Companies rightly have a strong desire to hire the best resources attainable. The rise in demand for talented IT delivery managers has been constant and continual. Market forces directly mean that the best rise to the top and command a premium. Simple economic principles mean that marked increased demand for specialist skills generates two reactions. Firstly, a short term price rise, followed by a time lagged step up in supply. Healthy supply, market forces and commoditisation eventually level out price inflation. There are many examples of this in the last decade alone; the ERP boom which generated the proliferation of SAP configuration, ABAP and Basis skills, the move to modular CRM solutions which buoyed the demand for ‘best in class’ Siebel skills, and perhaps most notably the global impact of the dot.com boom upon the supply of Java based skills.
The economic uncertainty of recent years has seen the supply of many IT skills largely over run demand. When supply is abundant, price becomes a lesser differentiator and quality fast becomes king. This blog is inspired by a succession of new clients turning to us to source talent, and common to all of them was a single phrase; “I don’t just need a ‘X’, I need a good ‘X’ ’’.
While it is reassuring that we are associated with the drive to recruit only the best, I have a bitter sweet sensation that this is a sad reflection of the market. As ever IT is oft the first place for the cost reduction axe to fall with obvious implications for project aspirations. Workforce churn inevitably accompanies business constraint and as such there is a knock-on effect to the quality of talent that a business can attract.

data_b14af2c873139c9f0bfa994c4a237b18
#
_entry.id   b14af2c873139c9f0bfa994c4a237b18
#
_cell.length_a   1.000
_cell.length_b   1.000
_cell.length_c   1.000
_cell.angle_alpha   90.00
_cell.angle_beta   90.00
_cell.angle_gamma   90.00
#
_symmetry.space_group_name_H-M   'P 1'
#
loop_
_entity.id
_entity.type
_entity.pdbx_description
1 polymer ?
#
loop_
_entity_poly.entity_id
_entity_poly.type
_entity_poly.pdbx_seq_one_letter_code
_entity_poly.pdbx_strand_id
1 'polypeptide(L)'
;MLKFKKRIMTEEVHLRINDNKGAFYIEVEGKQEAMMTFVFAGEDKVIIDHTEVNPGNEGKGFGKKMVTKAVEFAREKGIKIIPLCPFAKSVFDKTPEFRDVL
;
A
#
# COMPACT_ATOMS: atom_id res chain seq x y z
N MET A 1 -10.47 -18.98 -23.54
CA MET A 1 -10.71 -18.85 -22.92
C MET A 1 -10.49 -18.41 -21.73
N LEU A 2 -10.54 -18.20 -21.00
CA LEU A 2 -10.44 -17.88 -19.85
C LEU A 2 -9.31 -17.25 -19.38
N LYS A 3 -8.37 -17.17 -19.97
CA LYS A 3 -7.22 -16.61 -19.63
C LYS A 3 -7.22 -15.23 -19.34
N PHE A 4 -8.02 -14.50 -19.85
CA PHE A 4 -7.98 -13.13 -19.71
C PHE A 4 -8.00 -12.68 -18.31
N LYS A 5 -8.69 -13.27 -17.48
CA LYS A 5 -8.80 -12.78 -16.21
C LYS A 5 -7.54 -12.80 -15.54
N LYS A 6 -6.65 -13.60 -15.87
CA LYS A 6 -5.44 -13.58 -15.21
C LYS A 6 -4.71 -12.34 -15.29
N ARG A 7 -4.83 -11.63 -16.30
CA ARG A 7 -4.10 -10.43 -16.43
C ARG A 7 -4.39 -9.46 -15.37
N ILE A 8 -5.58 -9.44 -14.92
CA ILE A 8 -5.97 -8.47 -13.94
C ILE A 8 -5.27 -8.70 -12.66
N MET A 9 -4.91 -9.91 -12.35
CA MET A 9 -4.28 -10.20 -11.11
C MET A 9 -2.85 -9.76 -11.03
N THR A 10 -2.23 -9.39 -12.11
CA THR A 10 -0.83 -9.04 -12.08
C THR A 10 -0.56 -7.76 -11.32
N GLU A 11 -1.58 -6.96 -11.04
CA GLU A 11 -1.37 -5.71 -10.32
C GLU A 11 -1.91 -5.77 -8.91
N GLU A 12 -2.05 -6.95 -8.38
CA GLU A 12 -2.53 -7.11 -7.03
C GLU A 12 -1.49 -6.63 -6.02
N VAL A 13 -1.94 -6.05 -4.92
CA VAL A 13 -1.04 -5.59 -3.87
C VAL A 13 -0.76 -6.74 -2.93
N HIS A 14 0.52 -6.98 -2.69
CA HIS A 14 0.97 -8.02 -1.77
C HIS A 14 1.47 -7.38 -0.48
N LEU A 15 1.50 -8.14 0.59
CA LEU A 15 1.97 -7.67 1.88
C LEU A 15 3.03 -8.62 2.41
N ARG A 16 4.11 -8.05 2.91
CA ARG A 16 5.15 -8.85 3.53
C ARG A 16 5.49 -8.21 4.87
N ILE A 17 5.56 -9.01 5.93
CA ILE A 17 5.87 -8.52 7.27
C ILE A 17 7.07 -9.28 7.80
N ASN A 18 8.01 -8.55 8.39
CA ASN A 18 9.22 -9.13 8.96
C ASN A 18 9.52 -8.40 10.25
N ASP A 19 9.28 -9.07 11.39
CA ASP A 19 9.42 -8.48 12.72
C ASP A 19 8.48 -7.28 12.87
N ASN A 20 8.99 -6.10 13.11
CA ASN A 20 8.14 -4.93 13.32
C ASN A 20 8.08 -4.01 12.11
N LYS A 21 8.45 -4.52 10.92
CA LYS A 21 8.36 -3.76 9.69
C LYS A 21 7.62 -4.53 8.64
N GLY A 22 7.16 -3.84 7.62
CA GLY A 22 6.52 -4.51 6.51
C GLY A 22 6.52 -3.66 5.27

All of this is beginning to feel pretty downbeat. And as if to compound this, the recent 2012 CIO Council produced stats that 36% of all CIO’s think changing customer demand is the biggest issue for IT leaders, but 23% think recruiting the best people the biggest issue. As ever the right/wrong people issue can have manifest impacts upon business performance. The potential silver lining to this is that the marked drive to quality suggests that businesses are now focusing upon the returns from getting things ‘right’, rather than simply securing the lowest possible cost of delivery. This can only imply an underlying positivity from business leaders who are again willing to invest for growth, rather than cutting costs for survival.
Matt Cockbill is a Partner, and Head of Technology & EMI Practices for Berwick Partners. #CIO #IT #Leadership